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And down we went.




From part way down we could see a wave of people following us, all trying to get out before the weather filled in.



Here’s the bottom cable car station.



Past the cable car station is a natural gorge leading you to the village of Sottoguda.  There are frozen waterfalls on all sides, and it seems to be a bit of a Mecca for ice climbers.





So you take a few shots and head out of the gorge and into Sottoguda for lunch.  In this case it was pumpkin gnocchi (the house is famous for it) and a carafe of house red, all followed by a complimentary schnapps served in a little chocolate cup.  Yum!


The next day brought a crisp, clear morning in Campitello, with a beautiful side view of the Sassolungo. We were heading to Restaurant Val dÁnna for lunch this day ... it's all about lunch after all.



Up we go.



Early tracks.



Then we hopped on a tube train.  The area is certainly not short of investment in infrastructure.



And, after another couple of chairs, we emerge on top of the world.  You don’t want to look over the edge as it’s about a thousand feet down (hence that very secure looking fence).  The peaks on the horizon are in Austria.  


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After a ten kilometre run down into the next valley we found restaurant Val dÁnna in time for lunch.  I chose the Pasta Carbonara from memory (and a good one too) plus a sufficiently large container of the house red, which was also very good.


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The run down from Seceda.


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Back in Campitello and the Mayor had parked his ride in the centre of town ... a two horsepower beauty.






The next day got up windy and there was some snow about, so we stayed in the trees.




The wind rose steadily all day, which is uncommon for the area.  It left people in danger of being stranded in the wrong valley should the lifts stop running.



And then the snow started to come on properly.





Here is the day’s tally in the village.



Saturday is changeover day and the guides get the day off.  It also happened to be a powder day, so we headed for the Ciampac / Buffaure area to get some powder turns in for Dave’s birthday.  Here’s a morning shot of the powder bowl at Buffaure.  Gorgeous!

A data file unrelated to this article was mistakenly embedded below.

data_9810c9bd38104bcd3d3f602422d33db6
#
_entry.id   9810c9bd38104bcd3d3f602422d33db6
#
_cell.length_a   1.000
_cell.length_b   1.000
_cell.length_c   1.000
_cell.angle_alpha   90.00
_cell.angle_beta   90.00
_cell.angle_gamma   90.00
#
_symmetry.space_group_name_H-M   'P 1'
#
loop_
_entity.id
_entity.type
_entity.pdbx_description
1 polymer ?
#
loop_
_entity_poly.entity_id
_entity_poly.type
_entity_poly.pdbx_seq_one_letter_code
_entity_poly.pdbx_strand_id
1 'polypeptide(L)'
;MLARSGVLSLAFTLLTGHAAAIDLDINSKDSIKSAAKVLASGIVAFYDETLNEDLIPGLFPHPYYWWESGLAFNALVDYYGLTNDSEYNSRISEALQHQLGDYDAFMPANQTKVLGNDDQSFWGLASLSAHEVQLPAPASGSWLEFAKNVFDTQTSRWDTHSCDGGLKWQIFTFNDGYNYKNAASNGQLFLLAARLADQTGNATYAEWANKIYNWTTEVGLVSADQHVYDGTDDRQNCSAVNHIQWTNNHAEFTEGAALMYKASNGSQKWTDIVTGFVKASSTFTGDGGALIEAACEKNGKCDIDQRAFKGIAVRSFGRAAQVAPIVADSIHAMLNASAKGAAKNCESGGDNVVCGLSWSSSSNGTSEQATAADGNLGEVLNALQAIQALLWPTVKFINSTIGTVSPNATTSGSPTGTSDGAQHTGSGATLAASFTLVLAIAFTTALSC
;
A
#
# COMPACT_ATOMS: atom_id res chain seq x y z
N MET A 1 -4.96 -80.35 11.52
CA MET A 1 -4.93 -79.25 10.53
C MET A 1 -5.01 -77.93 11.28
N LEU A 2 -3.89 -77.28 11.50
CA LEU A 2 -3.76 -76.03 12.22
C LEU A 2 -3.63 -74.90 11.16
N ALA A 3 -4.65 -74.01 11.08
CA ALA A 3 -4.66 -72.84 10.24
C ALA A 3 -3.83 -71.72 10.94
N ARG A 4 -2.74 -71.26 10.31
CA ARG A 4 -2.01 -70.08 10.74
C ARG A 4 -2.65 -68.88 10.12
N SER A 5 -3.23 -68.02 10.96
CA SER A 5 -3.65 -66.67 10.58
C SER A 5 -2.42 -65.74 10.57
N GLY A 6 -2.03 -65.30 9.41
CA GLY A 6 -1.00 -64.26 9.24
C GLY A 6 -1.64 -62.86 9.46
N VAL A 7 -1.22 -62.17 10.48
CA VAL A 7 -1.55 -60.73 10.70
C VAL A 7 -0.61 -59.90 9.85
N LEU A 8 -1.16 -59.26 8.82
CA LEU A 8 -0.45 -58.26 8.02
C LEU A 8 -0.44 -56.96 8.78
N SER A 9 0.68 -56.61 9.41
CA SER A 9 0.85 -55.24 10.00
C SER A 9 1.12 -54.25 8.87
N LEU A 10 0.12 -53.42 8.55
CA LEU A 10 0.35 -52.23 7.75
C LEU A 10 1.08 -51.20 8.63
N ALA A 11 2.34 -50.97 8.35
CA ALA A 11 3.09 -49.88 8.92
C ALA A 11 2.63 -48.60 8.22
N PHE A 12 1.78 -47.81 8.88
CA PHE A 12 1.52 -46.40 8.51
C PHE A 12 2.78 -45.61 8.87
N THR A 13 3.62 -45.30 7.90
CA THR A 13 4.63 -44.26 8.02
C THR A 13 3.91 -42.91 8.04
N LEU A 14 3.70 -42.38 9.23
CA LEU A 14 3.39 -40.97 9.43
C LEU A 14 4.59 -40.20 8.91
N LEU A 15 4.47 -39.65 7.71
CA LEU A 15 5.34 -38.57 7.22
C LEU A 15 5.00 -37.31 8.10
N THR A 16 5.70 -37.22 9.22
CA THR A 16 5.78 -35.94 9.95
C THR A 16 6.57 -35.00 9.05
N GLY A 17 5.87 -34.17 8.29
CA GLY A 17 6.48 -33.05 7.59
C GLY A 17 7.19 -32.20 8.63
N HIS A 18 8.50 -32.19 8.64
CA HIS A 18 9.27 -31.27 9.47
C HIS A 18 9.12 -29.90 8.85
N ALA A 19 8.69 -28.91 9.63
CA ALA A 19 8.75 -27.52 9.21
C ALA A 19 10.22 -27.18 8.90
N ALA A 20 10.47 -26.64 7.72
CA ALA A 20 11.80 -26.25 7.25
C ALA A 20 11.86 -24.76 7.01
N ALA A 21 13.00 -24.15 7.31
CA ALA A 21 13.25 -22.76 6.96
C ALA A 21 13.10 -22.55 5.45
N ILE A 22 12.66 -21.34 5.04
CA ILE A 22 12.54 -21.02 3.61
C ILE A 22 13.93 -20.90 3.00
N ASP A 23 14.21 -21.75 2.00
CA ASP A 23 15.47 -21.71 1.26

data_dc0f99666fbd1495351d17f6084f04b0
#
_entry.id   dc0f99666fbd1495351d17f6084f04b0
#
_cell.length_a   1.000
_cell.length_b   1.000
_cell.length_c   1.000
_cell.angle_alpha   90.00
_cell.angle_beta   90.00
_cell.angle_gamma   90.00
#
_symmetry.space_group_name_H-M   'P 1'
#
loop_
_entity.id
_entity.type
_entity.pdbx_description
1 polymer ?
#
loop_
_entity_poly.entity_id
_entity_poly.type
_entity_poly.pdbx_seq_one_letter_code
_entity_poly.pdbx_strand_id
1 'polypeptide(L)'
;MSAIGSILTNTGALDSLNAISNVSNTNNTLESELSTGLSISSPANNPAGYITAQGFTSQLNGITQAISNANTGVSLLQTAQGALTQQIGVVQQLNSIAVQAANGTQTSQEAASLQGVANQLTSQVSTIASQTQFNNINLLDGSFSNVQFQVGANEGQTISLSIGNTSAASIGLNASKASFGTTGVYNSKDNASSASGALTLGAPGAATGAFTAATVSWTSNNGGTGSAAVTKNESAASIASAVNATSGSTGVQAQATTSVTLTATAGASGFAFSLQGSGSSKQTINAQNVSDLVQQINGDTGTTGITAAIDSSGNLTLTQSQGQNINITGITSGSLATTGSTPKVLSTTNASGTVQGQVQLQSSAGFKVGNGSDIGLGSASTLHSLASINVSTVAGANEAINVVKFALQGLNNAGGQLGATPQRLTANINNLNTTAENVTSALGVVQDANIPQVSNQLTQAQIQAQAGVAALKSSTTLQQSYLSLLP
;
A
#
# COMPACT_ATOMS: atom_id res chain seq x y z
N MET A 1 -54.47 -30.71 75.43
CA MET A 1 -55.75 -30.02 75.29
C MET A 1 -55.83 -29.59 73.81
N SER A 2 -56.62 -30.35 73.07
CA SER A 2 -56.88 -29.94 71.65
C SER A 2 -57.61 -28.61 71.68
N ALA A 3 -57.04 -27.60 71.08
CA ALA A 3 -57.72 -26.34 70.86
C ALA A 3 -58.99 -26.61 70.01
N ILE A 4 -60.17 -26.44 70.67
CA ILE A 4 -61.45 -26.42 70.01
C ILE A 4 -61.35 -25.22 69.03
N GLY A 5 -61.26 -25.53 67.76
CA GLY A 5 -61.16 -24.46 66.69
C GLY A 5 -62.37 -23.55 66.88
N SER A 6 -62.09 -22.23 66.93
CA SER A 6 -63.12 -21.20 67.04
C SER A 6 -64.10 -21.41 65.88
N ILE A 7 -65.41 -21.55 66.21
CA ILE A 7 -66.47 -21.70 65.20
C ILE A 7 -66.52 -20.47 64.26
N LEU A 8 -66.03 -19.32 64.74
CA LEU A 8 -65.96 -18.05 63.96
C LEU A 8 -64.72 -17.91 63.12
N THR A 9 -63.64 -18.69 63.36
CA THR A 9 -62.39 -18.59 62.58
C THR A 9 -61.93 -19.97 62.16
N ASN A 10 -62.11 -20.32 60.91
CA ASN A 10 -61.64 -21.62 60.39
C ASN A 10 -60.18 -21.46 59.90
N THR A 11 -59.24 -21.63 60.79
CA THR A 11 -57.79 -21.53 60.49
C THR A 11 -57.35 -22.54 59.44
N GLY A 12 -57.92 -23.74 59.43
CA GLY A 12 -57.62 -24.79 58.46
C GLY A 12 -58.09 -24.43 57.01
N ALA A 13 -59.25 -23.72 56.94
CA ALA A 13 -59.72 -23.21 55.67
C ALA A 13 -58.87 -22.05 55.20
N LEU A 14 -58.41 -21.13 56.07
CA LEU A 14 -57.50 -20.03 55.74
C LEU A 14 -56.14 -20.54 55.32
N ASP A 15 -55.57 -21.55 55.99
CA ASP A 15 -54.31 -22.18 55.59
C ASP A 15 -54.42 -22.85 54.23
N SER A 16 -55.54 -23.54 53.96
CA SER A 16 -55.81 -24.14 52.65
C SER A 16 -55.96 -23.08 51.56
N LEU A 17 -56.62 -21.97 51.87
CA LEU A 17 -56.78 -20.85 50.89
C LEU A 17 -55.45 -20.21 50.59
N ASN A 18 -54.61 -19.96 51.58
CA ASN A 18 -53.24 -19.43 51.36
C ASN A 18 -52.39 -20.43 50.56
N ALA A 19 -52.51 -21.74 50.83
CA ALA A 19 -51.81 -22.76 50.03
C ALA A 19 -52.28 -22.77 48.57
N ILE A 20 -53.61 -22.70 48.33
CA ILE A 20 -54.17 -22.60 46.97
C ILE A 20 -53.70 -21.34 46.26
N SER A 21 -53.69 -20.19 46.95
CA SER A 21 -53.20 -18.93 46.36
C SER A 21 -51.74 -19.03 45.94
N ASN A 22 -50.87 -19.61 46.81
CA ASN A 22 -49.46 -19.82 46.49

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Here the boys are traversing out, looking for their line.



Stage one completed.



Looking back up the bowl from the chair on one of many laps.



A few slides were going off so a bit of care was in order.



Just a beautiful place on a beautiful day.



But ... there goes the neighbourhood.



This is looking back up the bowl at Ciampac.  One of our guys had to moonwalk backwards out of the path of the slide on the left as it went past his ski tips (and over the ski track of the guy before him).



But, after a great day, by mid-afternoon it was time to say our goodbyes and ski over to join another group of friends in the next town.





To be continued ...

Edited by sinbad7 - 4/13/15 at 4:39am
post #2 of 15
Thread Starter 

... and carrying on.


Here we are arriving into Corvara in the late afternoon.  Our bags were in the room, friends were in the bar, and people coming in from California to be with us had arrived about forty minutes earlier. All in all it could not have been more perfect.



The next day the wind had really picked up, ripping loose snow off any exposed slopes and funnelling over the Passo Gardena at what must have been well above 120km/h.  A wind slab was being ripped off the surface of the snow to become ice frisbees that threatened life and limb on the downwind slopes.  I tried to grab a shot of one, but the cold meant I was quickly losing the feeling in my hand.



Further down the valley - near Colfosco - things became a bit more mellow.